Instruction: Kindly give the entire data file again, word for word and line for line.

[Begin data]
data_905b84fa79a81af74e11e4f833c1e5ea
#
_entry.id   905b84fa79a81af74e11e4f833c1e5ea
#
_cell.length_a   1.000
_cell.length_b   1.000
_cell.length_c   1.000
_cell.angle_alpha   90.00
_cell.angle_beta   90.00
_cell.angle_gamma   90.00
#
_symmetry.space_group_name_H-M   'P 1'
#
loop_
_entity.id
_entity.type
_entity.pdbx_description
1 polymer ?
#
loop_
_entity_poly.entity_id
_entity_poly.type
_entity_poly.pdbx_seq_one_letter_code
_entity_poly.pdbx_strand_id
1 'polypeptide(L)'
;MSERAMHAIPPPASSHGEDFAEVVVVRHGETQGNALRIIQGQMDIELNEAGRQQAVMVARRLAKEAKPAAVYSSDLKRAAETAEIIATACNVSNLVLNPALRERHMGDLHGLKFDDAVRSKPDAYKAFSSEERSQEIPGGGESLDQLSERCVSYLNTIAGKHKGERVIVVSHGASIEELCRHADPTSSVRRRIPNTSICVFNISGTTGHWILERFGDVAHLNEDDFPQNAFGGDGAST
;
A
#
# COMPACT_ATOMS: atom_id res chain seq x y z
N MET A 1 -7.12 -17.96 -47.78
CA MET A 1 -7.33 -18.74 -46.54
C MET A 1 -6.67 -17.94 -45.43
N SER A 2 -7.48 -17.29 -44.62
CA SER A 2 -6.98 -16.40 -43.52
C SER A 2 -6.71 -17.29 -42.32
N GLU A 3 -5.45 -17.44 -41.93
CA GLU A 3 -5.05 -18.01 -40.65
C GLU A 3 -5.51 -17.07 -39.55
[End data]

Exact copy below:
data_905b84fa79a81af74e11e4f833c1e5ea
#
_entry.id   905b84fa79a81af74e11e4f833c1e5ea
#
_cell.length_a   1.000
_cell.length_b   1.000
_cell.length_c   1.000
_cell.angle_alpha   90.00
_cell.angle_beta   90.00
_cell.angle_gamma   90.00
#
_symmetry.space_group_name_H-M   'P 1'
#
loop_
_entity.id
_entity.type
_entity.pdbx_description
1 polymer ?
#
loop_
_entity_poly.entity_id
_entity_poly.type
_entity_poly.pdbx_seq_one_letter_code
_entity_poly.pdbx_strand_id
1 'polypeptide(L)'
;MSERAMHAIPPPASSHGEDFAEVVVVRHGETQGNALRIIQGQMDIELNEAGRQQAVMVARRLAKEAKPAAVYSSDLKRAAETAEIIATACNVSNLVLNPALRERHMGDLHGLKFDDAVRSKPDAYKAFSSEERSQEIPGGGESLDQLSERCVSYLNTIAGKHKGERVIVVSHGASIEELCRHADPTSSVRRRIPNTSICVFNISGTTGHWILERFGDVAHLNEDDFPQNAFGGDGAST
;
A
#
# COMPACT_ATOMS: atom_id res chain seq x y z
N MET A 1 -7.12 -17.96 -47.78
CA MET A 1 -7.33 -18.74 -46.54
C MET A 1 -6.67 -17.94 -45.43
N SER A 2 -7.48 -17.29 -44.62
CA SER A 2 -6.98 -16.40 -43.52
C SER A 2 -6.71 -17.29 -42.32
N GLU A 3 -5.45 -17.44 -41.93
CA GLU A 3 -5.05 -18.01 -40.65
C GLU A 3 -5.51 -17.07 -39.55